Automating Network Management
As the smart grid roll-out takes form, utilities will begin collecting and analysing information from a growing number of metering points to better understand how voltage is being distributed throughout their networks. Modern network management systems can help utilities make the most of the information they collect from smart meters by allowing them to automatically adapt demand response to network conditions in near real-time.
With the ability to automatically balance power supply and demand in the grid, utility distributors will be able to tailor their energy strategy to match real-world network behaviour, and open the door to new levels of power efficiency. Once they can redirect flow as required in this way, energy retailers can drastically reduce the risk of localised overloading or outages. This level of control can in turn help them avoid overburdening on-site transformers to the point of failure, and preclude the significant damage to network assets that these malfunctions can cause.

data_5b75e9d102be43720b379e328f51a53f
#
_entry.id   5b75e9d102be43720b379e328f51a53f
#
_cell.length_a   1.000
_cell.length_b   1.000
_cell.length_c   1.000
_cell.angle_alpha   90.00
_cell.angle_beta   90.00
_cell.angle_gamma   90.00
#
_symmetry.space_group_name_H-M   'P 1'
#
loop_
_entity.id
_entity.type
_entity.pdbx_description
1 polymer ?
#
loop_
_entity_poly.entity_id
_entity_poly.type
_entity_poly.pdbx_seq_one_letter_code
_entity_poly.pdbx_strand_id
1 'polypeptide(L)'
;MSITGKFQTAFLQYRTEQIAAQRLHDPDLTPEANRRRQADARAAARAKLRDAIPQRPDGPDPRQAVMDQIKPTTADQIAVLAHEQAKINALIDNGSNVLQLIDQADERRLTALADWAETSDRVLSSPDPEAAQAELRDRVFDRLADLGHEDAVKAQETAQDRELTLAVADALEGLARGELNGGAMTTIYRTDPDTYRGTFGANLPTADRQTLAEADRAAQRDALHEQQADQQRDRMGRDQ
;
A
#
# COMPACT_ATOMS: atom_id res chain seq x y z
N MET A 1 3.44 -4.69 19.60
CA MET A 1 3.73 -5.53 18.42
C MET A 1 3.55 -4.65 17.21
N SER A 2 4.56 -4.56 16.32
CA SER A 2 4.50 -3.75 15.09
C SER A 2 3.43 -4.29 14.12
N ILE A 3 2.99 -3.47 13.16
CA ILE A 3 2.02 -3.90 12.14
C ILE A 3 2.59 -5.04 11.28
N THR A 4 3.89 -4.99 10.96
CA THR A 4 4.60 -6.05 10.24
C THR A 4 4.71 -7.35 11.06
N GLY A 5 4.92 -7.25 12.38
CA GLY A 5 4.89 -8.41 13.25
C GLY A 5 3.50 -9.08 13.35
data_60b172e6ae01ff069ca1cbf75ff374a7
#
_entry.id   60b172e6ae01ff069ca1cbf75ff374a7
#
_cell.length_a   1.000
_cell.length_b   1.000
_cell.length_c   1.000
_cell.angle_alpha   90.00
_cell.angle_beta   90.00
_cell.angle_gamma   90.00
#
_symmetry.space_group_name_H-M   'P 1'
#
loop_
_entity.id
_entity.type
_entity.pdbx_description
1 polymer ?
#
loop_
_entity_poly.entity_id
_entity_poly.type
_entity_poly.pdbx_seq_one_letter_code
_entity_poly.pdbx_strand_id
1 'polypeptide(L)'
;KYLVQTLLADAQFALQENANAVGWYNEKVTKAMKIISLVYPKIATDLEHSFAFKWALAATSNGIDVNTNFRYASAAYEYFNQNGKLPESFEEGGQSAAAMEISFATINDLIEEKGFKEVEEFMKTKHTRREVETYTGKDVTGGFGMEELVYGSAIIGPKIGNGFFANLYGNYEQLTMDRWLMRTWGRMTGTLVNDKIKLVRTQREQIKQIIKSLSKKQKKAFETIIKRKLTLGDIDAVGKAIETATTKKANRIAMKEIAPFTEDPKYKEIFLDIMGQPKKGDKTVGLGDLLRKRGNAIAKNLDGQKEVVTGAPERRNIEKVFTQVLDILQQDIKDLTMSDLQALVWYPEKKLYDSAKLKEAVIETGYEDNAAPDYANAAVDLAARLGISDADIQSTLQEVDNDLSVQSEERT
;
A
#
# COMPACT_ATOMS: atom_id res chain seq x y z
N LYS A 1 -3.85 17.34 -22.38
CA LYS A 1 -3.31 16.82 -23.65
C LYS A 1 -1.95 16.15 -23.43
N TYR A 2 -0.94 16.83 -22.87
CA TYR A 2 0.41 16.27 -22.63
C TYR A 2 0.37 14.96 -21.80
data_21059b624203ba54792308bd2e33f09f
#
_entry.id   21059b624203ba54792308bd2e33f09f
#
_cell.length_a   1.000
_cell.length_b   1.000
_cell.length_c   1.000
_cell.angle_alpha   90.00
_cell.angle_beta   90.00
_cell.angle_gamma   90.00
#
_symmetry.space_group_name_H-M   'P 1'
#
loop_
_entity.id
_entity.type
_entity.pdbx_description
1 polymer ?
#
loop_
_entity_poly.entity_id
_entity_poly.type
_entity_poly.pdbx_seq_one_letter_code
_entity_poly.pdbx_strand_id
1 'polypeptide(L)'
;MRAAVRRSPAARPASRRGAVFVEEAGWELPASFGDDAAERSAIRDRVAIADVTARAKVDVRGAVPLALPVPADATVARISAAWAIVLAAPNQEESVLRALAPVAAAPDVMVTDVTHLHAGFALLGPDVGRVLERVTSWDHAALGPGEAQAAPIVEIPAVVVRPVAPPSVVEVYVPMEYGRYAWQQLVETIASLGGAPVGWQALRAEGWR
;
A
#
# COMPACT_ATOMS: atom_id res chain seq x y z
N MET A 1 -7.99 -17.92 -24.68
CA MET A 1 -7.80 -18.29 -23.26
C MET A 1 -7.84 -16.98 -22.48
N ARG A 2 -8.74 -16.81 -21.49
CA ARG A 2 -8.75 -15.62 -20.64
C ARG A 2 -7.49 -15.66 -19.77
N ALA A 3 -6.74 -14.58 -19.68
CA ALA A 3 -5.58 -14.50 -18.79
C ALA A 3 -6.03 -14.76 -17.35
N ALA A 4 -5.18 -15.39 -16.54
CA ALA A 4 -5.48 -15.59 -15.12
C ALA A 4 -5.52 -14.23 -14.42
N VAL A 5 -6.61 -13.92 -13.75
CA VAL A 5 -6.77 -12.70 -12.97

Putting storm response on the map
By outfitting themselves with an advanced geospatial data tool, working in tandem with a big data appliance, utilities can profit from relevant real-time information to improve network performance and gain more focused and responsive system control.
A major benefit to be gained from embedding a spatial analysis tool in a network management system is vastly improved troubleshooting and risk-assessment capability. Most notably, with the ability to assess the impact of events on their services using a real-time virtual map of their networks, the speed with which utilities can react to damages or potential overloads has increased dramatically.